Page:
Professor Stephen Cole Kleene (1909-01-05 – 1994-01-26) /steev’n (kohl) klay’nee/ An American mathematician whose work at the University of Wisconsin-Madison helped lay the foundations for modern computer science. Kleene was best known for founding the branch of mathematical logic known as recursion theory and for inventing regular expressions. The Kleene star and Ascending Kleene Chain are named after him.
Kleene was born in Hartford, Conneticut, USA. He received his bachelor of arts degree from Amherst College in 1930. From 1930 to 1935, he was a graduate student and research assistant at Princeton University where he received his doctorate in mathematics in 1934. In 1935, he joined UW-Madison mathematics department as an instructor. He became an assistant professor in 1937.
From 1939 to 1940, he was a visiting scholar at Princeton’s Institute for Advanced Study where he laid the foundation for recursive function theory, an area that would be his lifelong research interest. In 1941 he returned to Amherst as an associate professor of mathematics.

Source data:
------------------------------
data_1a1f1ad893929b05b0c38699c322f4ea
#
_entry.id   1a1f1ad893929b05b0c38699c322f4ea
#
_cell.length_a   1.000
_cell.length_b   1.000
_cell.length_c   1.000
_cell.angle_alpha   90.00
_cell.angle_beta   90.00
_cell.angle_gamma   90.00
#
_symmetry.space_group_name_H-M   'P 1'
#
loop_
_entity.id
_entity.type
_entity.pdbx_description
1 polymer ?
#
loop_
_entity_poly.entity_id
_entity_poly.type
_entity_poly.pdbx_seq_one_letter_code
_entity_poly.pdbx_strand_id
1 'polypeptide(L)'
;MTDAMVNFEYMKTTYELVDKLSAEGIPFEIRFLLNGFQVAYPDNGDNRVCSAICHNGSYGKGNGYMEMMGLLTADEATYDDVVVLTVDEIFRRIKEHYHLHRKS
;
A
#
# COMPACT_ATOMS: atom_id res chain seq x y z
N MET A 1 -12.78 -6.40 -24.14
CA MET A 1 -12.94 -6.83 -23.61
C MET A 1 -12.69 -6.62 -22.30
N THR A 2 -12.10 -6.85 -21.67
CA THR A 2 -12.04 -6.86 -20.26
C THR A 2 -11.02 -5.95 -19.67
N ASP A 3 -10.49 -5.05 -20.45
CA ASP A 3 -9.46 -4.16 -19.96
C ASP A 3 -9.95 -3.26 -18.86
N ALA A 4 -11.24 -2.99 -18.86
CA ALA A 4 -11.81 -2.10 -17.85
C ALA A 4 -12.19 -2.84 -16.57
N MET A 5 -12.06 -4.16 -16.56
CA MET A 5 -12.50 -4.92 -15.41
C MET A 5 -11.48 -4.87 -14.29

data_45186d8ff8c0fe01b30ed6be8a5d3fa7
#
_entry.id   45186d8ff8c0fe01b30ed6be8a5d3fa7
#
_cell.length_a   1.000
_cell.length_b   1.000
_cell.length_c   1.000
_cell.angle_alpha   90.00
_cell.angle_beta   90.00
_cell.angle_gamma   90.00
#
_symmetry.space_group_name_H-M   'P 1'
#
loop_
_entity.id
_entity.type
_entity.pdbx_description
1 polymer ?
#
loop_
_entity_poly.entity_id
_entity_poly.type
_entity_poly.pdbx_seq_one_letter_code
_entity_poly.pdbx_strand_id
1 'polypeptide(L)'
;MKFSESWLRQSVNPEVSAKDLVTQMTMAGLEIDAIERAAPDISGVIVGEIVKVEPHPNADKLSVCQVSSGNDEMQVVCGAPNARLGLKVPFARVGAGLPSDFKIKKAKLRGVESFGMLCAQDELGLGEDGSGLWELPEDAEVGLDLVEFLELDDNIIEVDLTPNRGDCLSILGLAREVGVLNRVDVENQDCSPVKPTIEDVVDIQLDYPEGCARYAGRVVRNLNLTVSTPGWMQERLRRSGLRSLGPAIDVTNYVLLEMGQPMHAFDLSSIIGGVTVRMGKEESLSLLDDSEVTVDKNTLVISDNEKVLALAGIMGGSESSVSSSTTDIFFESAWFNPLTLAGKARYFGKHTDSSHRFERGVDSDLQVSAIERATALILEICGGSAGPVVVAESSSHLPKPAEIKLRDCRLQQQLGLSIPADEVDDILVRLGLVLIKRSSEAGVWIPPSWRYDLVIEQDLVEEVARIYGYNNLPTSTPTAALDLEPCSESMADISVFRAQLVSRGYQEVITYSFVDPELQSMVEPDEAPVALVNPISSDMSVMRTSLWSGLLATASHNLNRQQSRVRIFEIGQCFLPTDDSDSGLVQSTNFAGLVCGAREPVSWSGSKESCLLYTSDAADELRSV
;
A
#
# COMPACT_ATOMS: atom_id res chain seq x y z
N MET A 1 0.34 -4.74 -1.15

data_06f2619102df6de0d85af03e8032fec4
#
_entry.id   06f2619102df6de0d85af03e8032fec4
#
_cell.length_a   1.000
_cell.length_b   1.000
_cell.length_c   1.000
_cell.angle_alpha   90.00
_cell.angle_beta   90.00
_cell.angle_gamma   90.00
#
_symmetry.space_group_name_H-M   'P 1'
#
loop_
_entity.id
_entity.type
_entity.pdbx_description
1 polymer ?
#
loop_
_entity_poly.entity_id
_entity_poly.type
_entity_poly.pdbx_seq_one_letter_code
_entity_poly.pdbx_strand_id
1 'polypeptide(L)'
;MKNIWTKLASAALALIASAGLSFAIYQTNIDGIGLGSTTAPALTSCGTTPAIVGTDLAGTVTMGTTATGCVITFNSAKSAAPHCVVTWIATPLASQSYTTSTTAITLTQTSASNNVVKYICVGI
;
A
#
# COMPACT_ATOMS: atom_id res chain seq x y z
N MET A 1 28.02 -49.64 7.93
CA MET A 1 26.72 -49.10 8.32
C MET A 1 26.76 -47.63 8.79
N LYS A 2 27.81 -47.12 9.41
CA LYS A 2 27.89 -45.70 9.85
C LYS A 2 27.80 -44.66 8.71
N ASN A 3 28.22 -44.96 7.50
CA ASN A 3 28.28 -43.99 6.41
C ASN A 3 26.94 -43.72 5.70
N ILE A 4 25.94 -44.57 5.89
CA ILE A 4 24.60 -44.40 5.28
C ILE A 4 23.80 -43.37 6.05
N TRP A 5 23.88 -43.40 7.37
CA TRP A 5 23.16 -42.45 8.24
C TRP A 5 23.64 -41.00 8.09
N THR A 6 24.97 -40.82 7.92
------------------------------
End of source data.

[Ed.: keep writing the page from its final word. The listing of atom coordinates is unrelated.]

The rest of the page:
During World War II Kleene was a lieutenant commander in the United States Navy. He was an instructor of navigation at the U.S. Naval Reserve’s Midshipmen’s School in New York, and then a project director at the Naval Research Laboratory in Washington, D.C.
In 1946, he returned to Wisconsin, eventually becoming a full professor. He was chair of mathematics, and computer sciences in 1962 and 1963 and dean of the College of Letters and Science from 1969 to 1974. In 1964 he was named the Cyrus C. MacDuffee professor of mathematics.
An avid mountain climber, Kleene had a strong interest in nature and the environment and was active in many conservation causes. He led several professional organisations, serving as president of the Association of Symbolic Logic from 1956 to 1958. In 1961, he served as president of the International Union of the History and the Philosophy of Science.
Kleene pronounced his last name /klay’nee/. /klee’nee/ and /kleen/ are extremely common mispronunciations. His first name is /steev’n/, not /stef’n/. His son, Ken Kleene email@example.com, wrote: “As far as I am aware this pronunciation is incorrect in all known languages. I believe that this novel pronunciation was invented by my father.”
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